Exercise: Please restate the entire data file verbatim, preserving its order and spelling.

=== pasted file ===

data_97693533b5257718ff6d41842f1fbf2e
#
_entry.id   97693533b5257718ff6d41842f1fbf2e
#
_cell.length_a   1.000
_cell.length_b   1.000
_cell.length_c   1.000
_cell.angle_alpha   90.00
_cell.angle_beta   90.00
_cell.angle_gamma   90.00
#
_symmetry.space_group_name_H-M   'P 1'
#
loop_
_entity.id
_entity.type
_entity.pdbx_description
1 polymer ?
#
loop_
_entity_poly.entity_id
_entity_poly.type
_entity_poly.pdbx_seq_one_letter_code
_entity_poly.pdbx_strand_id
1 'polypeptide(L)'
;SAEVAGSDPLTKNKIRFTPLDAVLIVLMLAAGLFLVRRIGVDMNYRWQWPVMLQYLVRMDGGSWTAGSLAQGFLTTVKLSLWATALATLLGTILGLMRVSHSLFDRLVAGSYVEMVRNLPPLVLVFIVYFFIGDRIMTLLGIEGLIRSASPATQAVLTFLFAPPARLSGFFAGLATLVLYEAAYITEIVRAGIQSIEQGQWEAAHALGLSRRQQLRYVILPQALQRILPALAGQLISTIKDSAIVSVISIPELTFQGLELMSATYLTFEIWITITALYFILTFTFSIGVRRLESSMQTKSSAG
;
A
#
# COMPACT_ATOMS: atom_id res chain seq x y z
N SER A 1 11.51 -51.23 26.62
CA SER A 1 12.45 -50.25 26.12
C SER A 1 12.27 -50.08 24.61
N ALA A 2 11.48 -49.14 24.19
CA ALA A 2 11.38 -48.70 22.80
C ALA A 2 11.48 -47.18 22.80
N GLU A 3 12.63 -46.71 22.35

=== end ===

data_97693533b5257718ff6d41842f1fbf2e
#
_entry.id   97693533b5257718ff6d41842f1fbf2e
#
_cell.length_a   1.000
_cell.length_b   1.000
_cell.length_c   1.000
_cell.angle_alpha   90.00
_cell.angle_beta   90.00
_cell.angle_gamma   90.00
#
_symmetry.space_group_name_H-M   'P 1'
#
loop_
_entity.id
_entity.type
_entity.pdbx_description
1 polymer ?
#
loop_
_entity_poly.entity_id
_entity_poly.type
_entity_poly.pdbx_seq_one_letter_code
_entity_poly.pdbx_strand_id
1 'polypeptide(L)'
;SAEVAGSDPLTKNKIRFTPLDAVLIVLMLAAGLFLVRRIGVDMNYRWQWPVMLQYLVRMDGGSWTAGSLAQGFLTTVKLSLWATALATLLGTILGLMRVSHSLFDRLVAGSYVEMVRNLPPLVLVFIVYFFIGDRIMTLLGIEGLIRSASPATQAVLTFLFAPPARLSGFFAGLATLVLYEAAYITEIVRAGIQSIEQGQWEAAHALGLSRRQQLRYVILPQALQRILPALAGQLISTIKDSAIVSVISIPELTFQGLELMSATYLTFEIWITITALYFILTFTFSIGVRRLESSMQTKSSAG
;
A
#
# COMPACT_ATOMS: atom_id res chain seq x y z
N SER A 1 11.51 -51.23 26.62
CA SER A 1 12.45 -50.25 26.12
C SER A 1 12.27 -50.08 24.61
N ALA A 2 11.48 -49.14 24.19
CA ALA A 2 11.38 -48.70 22.80
C ALA A 2 11.48 -47.18 22.80
N GLU A 3 12.63 -46.71 22.35